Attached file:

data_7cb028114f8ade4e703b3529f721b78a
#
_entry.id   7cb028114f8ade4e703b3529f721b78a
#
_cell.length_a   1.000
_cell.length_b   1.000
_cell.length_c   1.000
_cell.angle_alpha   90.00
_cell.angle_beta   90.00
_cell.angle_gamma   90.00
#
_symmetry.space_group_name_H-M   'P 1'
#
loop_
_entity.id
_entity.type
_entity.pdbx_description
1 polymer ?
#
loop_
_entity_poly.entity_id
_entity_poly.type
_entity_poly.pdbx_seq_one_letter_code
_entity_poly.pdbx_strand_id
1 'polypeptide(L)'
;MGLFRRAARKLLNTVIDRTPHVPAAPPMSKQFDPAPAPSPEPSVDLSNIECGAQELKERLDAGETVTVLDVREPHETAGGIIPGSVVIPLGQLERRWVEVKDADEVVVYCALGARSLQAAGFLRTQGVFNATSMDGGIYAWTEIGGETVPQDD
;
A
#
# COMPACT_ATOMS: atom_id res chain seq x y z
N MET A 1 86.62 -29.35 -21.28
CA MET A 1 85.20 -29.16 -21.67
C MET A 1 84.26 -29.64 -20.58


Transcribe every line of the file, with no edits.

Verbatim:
data_7cb028114f8ade4e703b3529f721b78a
#
_entry.id   7cb028114f8ade4e703b3529f721b78a
#
_cell.length_a   1.000
_cell.length_b   1.000
_cell.length_c   1.000
_cell.angle_alpha   90.00
_cell.angle_beta   90.00
_cell.angle_gamma   90.00
#
_symmetry.space_group_name_H-M   'P 1'
#
loop_
_entity.id
_entity.type
_entity.pdbx_description
1 polymer ?
#
loop_
_entity_poly.entity_id
_entity_poly.type
_entity_poly.pdbx_seq_one_letter_code
_entity_poly.pdbx_strand_id
1 'polypeptide(L)'
;MGLFRRAARKLLNTVIDRTPHVPAAPPMSKQFDPAPAPSPEPSVDLSNIECGAQELKERLDAGETVTVLDVREPHETAGGIIPGSVVIPLGQLERRWVEVKDADEVVVYCALGARSLQAAGFLRTQGVFNATSMDGGIYAWTEIGGETVPQDD
;
A
#
# COMPACT_ATOMS: atom_id res chain seq x y z
N MET A 1 86.62 -29.35 -21.28
CA MET A 1 85.20 -29.16 -21.67
C MET A 1 84.26 -29.64 -20.58